Table of Contents

Handbook of International Development and Education

Handbook of International Development and Education

Edited by Pauline Dixon, Steve Humble and Chris Counihan

This Handbook considers the myths and untruths that currently exist in international development and education. Using historic and contemporary evidence, this compendium redefines the international development narrative through a new understanding of 'what works', drawn from pragmatic ideas and approaches.

Chapter 8: The private schools revolution in Patna, Bihar, India

James Tooley and Baladevan Rangaraju

Subjects: development studies, development economics, development studies, economics and finance, development economics, politics and public policy, education policy, social policy and sociology, education policy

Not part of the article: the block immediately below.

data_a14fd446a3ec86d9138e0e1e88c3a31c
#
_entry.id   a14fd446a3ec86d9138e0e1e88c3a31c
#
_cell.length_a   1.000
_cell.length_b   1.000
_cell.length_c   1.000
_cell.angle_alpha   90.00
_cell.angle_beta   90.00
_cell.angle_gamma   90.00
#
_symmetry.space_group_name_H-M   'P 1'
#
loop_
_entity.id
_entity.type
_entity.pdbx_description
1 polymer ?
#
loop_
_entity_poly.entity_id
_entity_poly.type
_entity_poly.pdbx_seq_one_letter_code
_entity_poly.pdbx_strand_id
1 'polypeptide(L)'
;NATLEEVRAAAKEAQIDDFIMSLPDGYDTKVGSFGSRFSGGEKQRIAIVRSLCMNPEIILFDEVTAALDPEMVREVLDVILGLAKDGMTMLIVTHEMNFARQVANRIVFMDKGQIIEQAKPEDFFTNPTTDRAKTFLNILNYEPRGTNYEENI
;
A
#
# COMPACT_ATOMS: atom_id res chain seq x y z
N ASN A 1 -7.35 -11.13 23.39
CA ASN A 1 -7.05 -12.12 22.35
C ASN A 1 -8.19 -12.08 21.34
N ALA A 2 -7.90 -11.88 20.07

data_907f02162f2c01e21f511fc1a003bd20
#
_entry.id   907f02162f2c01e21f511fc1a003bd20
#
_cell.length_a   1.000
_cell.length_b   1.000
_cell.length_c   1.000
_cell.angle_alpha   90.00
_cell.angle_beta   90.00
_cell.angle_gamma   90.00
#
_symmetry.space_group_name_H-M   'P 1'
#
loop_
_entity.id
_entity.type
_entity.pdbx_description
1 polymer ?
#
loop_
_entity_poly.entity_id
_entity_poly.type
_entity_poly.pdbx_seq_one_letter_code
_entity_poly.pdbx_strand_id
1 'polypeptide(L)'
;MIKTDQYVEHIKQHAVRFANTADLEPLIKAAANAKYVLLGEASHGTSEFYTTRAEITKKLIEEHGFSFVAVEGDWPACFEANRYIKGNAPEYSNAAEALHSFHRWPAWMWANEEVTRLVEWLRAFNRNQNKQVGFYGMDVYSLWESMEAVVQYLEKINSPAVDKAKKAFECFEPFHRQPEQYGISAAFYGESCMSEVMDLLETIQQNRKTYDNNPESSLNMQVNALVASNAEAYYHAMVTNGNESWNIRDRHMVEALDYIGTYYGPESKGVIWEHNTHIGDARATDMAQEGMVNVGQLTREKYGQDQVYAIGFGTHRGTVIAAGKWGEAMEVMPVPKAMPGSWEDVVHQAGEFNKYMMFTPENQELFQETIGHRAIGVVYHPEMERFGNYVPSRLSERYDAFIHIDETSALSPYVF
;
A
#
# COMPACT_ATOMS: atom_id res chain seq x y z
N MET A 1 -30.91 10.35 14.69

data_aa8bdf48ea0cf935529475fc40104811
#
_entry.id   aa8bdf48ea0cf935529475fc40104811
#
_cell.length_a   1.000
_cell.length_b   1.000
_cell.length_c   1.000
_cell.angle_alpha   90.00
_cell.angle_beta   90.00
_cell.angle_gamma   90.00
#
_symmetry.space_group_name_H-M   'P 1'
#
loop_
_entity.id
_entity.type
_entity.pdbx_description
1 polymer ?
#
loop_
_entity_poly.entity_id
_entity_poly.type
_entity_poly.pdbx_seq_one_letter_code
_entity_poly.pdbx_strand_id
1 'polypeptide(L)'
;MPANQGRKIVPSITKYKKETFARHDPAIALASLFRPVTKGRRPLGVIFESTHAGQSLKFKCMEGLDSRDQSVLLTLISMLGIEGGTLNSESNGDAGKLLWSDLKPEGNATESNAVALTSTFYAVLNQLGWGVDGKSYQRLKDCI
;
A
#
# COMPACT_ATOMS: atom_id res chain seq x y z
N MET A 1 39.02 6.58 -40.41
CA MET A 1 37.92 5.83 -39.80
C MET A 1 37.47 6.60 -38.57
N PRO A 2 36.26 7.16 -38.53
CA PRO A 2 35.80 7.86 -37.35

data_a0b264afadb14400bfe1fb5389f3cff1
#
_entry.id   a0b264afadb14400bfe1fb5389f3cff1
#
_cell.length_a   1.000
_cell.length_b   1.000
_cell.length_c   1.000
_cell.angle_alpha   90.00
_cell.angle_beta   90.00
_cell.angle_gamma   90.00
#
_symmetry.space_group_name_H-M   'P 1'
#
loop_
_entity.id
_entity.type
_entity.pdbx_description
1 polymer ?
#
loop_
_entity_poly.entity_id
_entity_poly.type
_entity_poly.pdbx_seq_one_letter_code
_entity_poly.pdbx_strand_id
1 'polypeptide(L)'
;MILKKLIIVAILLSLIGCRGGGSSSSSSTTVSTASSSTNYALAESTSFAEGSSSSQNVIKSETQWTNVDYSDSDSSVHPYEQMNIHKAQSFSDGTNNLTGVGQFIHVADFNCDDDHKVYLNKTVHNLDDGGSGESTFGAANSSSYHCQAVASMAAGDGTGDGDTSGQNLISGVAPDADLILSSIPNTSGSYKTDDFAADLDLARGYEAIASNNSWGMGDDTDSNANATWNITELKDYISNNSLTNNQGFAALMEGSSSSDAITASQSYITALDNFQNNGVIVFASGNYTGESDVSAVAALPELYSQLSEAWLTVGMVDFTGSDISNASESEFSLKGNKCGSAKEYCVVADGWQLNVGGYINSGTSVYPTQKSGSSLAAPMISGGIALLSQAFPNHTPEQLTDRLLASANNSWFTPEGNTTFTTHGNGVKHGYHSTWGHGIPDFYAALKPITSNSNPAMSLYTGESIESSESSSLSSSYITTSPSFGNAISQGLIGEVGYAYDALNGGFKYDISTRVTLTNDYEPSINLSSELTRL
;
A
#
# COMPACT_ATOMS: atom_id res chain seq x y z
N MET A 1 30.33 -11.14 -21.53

In 2010, one of us (Tooley) travelled to Bihar as the World Bank nominee for the review mission of India’s flagship education programme, Sarva Shiksha Abhiyan (SSA). In fact, he had asked specifically if he could go to Bihar, because apparently it was the state in India with the lowest enrolment in private education; he wanted to know why. Spending time in various districts of Bihar, however, he kept coming across low cost private schools in poor urban and rural areas. They were completely off the government’s radar, however, unregistered and so unacknowledged. This suggested a deeper study into what was going on in Bihar was required. It is now widely accepted that low cost private schools exist in large numbers across developing countries, in both poor urban and rural settings. From tentative initial reports on the sector (e.g. Tooley, 2000a, b), there is now a burgeoning literature on low cost private schools, including several major books (e.g. Srivastava and Walford, 2007; Tooley, 2009; Dixon, 2013; Srivastava, 2013; Macpherson et al., 2014). The literature reveals a hugely polarised debate about the significance of low cost private schools, their potential role and impact.

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